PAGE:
The Capital of Danish Jokes

Posted on 31. Jan, 2016 by in Fun, Geography, Society


Compared to Copenhageners, people from Århus speak in a slower and less ”singsong” way – maybe that’s why they have always been popular in jokes? Photo from Den Gamle By/The Old Town in Århus. (Courtesy of Erik Cleves Kristensen at Flickr, CC License.)

Danes love a good vittighed (joke) – especially about themselves… :-) Like in other countries, people i byerne (in the cities) make fun of people på landet (in the countryside) – and the other way around, I can assure you! :-) As you’re probably aware, in Denmark there’s a constant West vs. East ”mockery battle” going on between the Jylland (Jutland) peninsula and the capital København (Copenhagen). It’s maybe not so strange, then, that jokes about the people of Jutland’s ”capital” – Århus – have been really popular throughout the country (of course also among the århusianere themselves!) Here are a few ”århushistorier” (Århus stories); feel free to add your own favourites in the comments section! :-)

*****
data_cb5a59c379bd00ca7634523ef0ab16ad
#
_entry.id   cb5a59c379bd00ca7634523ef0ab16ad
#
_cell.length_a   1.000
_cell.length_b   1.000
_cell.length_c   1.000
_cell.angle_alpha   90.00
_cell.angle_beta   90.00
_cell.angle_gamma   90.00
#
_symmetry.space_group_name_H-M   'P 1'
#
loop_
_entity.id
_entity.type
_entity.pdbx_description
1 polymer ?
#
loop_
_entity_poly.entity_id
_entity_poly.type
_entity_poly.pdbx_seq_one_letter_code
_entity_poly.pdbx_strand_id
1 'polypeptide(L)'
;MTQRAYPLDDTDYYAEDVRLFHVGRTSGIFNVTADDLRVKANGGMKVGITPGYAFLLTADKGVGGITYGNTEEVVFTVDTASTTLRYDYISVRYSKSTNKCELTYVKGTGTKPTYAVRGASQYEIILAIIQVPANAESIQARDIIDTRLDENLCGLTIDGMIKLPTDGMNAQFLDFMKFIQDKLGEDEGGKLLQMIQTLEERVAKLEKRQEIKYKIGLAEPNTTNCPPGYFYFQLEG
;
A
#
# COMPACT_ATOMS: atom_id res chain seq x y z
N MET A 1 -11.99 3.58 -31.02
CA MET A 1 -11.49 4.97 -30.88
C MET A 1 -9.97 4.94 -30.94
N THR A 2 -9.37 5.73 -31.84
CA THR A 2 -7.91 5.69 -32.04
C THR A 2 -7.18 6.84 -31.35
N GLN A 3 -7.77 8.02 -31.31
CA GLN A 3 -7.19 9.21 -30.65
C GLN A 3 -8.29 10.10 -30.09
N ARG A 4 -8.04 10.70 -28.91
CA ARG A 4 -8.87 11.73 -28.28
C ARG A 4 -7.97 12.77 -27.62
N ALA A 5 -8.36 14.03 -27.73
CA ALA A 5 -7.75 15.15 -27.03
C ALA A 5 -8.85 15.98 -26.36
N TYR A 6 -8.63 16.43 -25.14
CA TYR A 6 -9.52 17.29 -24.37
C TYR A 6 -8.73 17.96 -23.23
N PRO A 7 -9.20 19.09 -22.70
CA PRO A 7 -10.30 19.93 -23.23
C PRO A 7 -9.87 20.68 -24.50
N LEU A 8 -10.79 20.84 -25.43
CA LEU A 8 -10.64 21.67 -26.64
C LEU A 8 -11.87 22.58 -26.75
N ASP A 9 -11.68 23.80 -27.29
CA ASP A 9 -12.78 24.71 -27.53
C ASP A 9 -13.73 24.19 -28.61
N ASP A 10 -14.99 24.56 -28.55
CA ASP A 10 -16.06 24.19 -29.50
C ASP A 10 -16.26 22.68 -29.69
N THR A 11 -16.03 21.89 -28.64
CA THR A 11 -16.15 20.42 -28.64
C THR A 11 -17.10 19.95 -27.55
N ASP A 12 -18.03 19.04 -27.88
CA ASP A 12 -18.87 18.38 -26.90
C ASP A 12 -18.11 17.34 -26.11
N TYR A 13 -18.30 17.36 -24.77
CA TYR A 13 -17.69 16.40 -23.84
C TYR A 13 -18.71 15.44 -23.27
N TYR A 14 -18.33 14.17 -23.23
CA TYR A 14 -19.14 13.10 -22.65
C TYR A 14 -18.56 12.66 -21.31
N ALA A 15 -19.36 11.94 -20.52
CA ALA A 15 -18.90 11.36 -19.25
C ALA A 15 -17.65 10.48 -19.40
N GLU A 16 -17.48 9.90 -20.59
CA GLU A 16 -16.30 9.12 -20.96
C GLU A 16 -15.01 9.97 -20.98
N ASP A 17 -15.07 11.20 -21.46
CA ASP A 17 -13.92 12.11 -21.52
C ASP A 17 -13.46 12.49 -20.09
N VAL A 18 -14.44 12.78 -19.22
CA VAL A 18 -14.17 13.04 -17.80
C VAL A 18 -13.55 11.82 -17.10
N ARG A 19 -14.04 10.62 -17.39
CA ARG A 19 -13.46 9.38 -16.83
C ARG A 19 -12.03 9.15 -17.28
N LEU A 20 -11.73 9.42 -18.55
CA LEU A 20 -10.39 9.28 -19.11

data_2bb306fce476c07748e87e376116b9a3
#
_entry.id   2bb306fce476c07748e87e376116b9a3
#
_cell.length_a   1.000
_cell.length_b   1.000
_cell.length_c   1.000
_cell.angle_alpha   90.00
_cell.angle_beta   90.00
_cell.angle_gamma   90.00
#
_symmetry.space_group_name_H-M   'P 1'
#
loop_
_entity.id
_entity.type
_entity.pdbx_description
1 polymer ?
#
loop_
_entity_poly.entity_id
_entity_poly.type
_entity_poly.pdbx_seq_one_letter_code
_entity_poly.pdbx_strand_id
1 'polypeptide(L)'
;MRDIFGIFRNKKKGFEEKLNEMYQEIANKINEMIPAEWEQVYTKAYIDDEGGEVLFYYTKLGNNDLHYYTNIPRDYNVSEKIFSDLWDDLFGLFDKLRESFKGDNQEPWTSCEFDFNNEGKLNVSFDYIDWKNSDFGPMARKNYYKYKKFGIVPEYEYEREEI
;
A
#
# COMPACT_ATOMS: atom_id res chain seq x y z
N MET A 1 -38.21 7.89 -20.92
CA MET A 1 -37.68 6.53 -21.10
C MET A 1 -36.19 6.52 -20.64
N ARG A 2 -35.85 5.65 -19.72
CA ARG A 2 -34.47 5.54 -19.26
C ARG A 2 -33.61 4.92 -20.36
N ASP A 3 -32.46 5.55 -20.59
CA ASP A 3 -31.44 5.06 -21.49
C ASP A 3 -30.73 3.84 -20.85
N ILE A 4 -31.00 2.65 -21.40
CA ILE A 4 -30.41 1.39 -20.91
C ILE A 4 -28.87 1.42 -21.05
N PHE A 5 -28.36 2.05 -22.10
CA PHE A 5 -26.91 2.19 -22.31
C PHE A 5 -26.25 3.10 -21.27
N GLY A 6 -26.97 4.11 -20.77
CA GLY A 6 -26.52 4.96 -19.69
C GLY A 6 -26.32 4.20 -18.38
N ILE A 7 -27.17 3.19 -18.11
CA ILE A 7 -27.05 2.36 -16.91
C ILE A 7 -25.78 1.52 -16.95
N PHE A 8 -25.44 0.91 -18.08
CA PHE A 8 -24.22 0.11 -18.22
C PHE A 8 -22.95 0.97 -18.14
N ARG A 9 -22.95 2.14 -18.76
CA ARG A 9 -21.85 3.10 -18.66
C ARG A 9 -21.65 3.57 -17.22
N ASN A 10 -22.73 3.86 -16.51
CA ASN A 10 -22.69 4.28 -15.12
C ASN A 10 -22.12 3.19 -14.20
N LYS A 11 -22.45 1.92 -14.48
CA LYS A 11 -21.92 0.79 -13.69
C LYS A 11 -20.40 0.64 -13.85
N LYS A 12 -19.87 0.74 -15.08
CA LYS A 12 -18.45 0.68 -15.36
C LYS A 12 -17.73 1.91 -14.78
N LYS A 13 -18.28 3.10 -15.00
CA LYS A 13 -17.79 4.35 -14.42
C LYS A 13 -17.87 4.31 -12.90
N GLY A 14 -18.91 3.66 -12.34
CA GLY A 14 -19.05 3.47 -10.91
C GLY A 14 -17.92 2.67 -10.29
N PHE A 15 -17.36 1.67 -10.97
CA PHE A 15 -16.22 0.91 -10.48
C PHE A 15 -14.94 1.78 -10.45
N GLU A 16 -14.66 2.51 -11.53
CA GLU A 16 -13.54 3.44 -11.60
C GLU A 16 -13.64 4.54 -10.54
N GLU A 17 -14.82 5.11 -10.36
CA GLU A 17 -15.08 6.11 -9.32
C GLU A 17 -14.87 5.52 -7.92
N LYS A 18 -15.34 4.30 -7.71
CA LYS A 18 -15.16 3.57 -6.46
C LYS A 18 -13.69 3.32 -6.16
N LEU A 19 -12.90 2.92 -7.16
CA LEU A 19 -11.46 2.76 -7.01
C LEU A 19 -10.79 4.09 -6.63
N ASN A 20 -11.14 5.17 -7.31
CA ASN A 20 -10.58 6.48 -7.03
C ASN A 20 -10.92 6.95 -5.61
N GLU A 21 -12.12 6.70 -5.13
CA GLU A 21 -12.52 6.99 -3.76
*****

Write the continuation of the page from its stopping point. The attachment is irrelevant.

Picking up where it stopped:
– Hvorfor tager århusianerne pænt tøj på når det lyner? (Why are the Aarhusians putting on nice clothes whenever it is lightening?)
– De tror de skal fotograferes! (They think they are going to be photographed!)

– Hvorfor har århusianerne stiger med når de går på indkøb? (Why are the Aarhusians bringing ladders when they are shopping?)
– Fordi priserne er så høje. (Because the prices are so high.)

– Hvorfor er børnesengene så høje i Århus? (Why are the children’s beds so high in Århus?)
– Så kan de bedre høre når børnene falder ud. (Then they can better hear when the kids are falling out.)

– Ved du hvad der står på skiltene ved en århusiansk rundkørsel? (Do you know what the signs at an Århus roundabout say?)
– Max tre omgange! (No more than three rounds!)

– Hvorfor tager århusianerne en bildør med ud i ørkenen? (Why are the Aarhusians bringing a car door to the desert?)